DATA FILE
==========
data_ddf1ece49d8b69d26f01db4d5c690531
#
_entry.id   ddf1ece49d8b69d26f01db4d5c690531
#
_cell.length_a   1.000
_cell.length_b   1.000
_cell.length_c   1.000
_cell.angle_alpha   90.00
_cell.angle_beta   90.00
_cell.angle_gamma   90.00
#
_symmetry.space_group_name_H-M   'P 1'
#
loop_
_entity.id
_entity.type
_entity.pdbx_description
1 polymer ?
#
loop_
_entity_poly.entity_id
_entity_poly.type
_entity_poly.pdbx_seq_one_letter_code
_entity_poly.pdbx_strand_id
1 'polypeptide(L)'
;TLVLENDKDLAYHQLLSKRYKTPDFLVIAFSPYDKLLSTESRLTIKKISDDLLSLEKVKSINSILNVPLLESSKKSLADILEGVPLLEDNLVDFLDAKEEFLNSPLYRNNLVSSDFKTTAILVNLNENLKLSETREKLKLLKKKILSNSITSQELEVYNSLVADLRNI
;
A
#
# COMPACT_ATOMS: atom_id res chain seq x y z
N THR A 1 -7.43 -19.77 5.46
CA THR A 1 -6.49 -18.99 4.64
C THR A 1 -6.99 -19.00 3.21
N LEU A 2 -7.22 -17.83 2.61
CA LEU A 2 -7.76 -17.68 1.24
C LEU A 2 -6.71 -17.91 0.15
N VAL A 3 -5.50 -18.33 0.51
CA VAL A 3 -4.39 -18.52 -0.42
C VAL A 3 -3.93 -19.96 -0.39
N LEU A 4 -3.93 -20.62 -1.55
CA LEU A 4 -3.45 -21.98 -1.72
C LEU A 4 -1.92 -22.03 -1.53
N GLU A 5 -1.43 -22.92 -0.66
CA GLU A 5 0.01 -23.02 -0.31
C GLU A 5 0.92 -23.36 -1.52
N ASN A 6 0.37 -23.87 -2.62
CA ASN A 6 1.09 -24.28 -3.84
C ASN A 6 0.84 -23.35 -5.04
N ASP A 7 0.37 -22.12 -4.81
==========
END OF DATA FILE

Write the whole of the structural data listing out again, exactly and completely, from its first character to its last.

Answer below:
data_ddf1ece49d8b69d26f01db4d5c690531
#
_entry.id   ddf1ece49d8b69d26f01db4d5c690531
#
_cell.length_a   1.000
_cell.length_b   1.000
_cell.length_c   1.000
_cell.angle_alpha   90.00
_cell.angle_beta   90.00
_cell.angle_gamma   90.00
#
_symmetry.space_group_name_H-M   'P 1'
#
loop_
_entity.id
_entity.type
_entity.pdbx_description
1 polymer ?
#
loop_
_entity_poly.entity_id
_entity_poly.type
_entity_poly.pdbx_seq_one_letter_code
_entity_poly.pdbx_strand_id
1 'polypeptide(L)'
;TLVLENDKDLAYHQLLSKRYKTPDFLVIAFSPYDKLLSTESRLTIKKISDDLLSLEKVKSINSILNVPLLESSKKSLADILEGVPLLEDNLVDFLDAKEEFLNSPLYRNNLVSSDFKTTAILVNLNENLKLSETREKLKLLKKKILSNSITSQELEVYNSLVADLRNI
;
A
#
# COMPACT_ATOMS: atom_id res chain seq x y z
N THR A 1 -7.43 -19.77 5.46
CA THR A 1 -6.49 -18.99 4.64
C THR A 1 -6.99 -19.00 3.21
N LEU A 2 -7.22 -17.83 2.61
CA LEU A 2 -7.76 -17.68 1.24
C LEU A 2 -6.71 -17.91 0.15
N VAL A 3 -5.50 -18.33 0.51
CA VAL A 3 -4.39 -18.52 -0.42
C VAL A 3 -3.93 -19.96 -0.39
N LEU A 4 -3.93 -20.62 -1.55
CA LEU A 4 -3.45 -21.98 -1.72
C LEU A 4 -1.92 -22.03 -1.53
N GLU A 5 -1.43 -22.92 -0.66
CA GLU A 5 0.01 -23.02 -0.31
C GLU A 5 0.92 -23.36 -1.52
N ASN A 6 0.37 -23.87 -2.62
CA ASN A 6 1.09 -24.28 -3.84
C ASN A 6 0.84 -23.35 -5.04
N ASP A 7 0.37 -22.12 -4.81